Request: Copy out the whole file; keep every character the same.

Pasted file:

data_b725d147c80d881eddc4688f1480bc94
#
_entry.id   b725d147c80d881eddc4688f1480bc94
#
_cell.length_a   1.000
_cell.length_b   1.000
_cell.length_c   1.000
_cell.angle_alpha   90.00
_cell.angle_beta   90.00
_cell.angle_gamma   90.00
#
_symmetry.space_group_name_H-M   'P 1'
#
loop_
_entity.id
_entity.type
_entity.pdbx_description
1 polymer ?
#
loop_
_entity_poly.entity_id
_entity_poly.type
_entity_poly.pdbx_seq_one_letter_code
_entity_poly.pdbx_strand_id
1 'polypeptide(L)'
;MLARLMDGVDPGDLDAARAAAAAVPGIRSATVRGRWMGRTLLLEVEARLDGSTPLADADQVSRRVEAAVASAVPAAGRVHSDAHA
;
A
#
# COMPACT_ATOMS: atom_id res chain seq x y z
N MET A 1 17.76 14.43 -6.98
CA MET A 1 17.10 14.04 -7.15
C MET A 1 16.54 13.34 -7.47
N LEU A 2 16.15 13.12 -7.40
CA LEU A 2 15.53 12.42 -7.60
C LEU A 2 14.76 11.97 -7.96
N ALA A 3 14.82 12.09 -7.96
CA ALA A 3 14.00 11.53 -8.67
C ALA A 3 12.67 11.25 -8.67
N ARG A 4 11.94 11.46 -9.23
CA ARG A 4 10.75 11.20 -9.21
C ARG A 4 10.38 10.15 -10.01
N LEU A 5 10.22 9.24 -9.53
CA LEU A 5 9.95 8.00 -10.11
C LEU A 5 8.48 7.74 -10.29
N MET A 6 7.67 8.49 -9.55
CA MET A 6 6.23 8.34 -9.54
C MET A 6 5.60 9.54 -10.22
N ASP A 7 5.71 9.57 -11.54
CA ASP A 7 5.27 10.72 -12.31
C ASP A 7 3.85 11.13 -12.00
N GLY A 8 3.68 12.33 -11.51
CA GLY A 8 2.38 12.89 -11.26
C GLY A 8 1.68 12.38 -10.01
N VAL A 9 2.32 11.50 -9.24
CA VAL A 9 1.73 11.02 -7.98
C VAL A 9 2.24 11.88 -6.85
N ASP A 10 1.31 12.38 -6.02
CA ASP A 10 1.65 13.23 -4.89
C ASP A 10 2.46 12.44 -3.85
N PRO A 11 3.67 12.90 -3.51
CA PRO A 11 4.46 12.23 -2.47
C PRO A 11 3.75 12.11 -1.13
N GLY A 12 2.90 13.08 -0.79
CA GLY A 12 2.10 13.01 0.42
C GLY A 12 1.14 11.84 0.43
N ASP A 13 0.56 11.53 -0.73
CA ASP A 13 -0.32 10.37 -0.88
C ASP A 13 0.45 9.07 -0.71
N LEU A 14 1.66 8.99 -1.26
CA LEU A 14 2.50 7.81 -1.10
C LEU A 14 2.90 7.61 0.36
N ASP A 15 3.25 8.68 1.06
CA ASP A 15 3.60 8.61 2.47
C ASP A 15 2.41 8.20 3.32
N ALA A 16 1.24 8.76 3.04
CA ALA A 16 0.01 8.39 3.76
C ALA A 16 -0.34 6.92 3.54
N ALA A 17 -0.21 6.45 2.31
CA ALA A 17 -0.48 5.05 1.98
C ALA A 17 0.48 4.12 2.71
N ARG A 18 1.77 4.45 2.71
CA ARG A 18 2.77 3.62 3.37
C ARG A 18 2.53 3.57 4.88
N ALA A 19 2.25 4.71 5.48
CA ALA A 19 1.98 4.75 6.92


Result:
data_b725d147c80d881eddc4688f1480bc94
#
_entry.id   b725d147c80d881eddc4688f1480bc94
#
_cell.length_a   1.000
_cell.length_b   1.000
_cell.length_c   1.000
_cell.angle_alpha   90.00
_cell.angle_beta   90.00
_cell.angle_gamma   90.00
#
_symmetry.space_group_name_H-M   'P 1'
#
loop_
_entity.id
_entity.type
_entity.pdbx_description
1 polymer ?
#
loop_
_entity_poly.entity_id
_entity_poly.type
_entity_poly.pdbx_seq_one_letter_code
_entity_poly.pdbx_strand_id
1 'polypeptide(L)'
;MLARLMDGVDPGDLDAARAAAAAVPGIRSATVRGRWMGRTLLLEVEARLDGSTPLADADQVSRRVEAAVASAVPAAGRVHSDAHA
;
A
#
# COMPACT_ATOMS: atom_id res chain seq x y z
N MET A 1 17.76 14.43 -6.98
CA MET A 1 17.10 14.04 -7.15
C MET A 1 16.54 13.34 -7.47
N LEU A 2 16.15 13.12 -7.40
CA LEU A 2 15.53 12.42 -7.60
C LEU A 2 14.76 11.97 -7.96
N ALA A 3 14.82 12.09 -7.96
CA ALA A 3 14.00 11.53 -8.67
C ALA A 3 12.67 11.25 -8.67
N ARG A 4 11.94 11.46 -9.23
CA ARG A 4 10.75 11.20 -9.21
C ARG A 4 10.38 10.15 -10.01
N LEU A 5 10.22 9.24 -9.53
CA LEU A 5 9.95 8.00 -10.11
C LEU A 5 8.48 7.74 -10.29
N MET A 6 7.67 8.49 -9.55
CA MET A 6 6.23 8.34 -9.54
C MET A 6 5.60 9.54 -10.22
N ASP A 7 5.71 9.57 -11.54
CA ASP A 7 5.27 10.72 -12.31
C ASP A 7 3.85 11.13 -12.00
N GLY A 8 3.68 12.33 -11.51
CA GLY A 8 2.38 12.89 -11.26
C GLY A 8 1.68 12.38 -10.01
N VAL A 9 2.32 11.50 -9.24
CA VAL A 9 1.73 11.02 -7.98
C VAL A 9 2.24 11.88 -6.85
N ASP A 10 1.31 12.38 -6.02
CA ASP A 10 1.65 13.23 -4.89
C ASP A 10 2.46 12.44 -3.85
N PRO A 11 3.67 12.90 -3.51
CA PRO A 11 4.46 12.23 -2.47
C PRO A 11 3.75 12.11 -1.13
N GLY A 12 2.90 13.08 -0.79
CA GLY A 12 2.10 13.01 0.42
C GLY A 12 1.14 11.84 0.43
N ASP A 13 0.56 11.53 -0.73
CA ASP A 13 -0.32 10.37 -0.88
C ASP A 13 0.45 9.07 -0.71
N LEU A 14 1.66 8.99 -1.26
CA LEU A 14 2.50 7.81 -1.10
C LEU A 14 2.90 7.61 0.36
N ASP A 15 3.25 8.68 1.06
CA ASP A 15 3.60 8.61 2.47
C ASP A 15 2.41 8.20 3.32
N ALA A 16 1.24 8.76 3.04
CA ALA A 16 0.01 8.39 3.76
C ALA A 16 -0.34 6.92 3.54
N ALA A 17 -0.21 6.45 2.31
CA ALA A 17 -0.48 5.05 1.98
C ALA A 17 0.48 4.12 2.71
N ARG A 18 1.77 4.45 2.71
CA ARG A 18 2.77 3.62 3.37
C ARG A 18 2.53 3.57 4.88
N ALA A 19 2.25 4.71 5.48
CA ALA A 19 1.98 4.75 6.92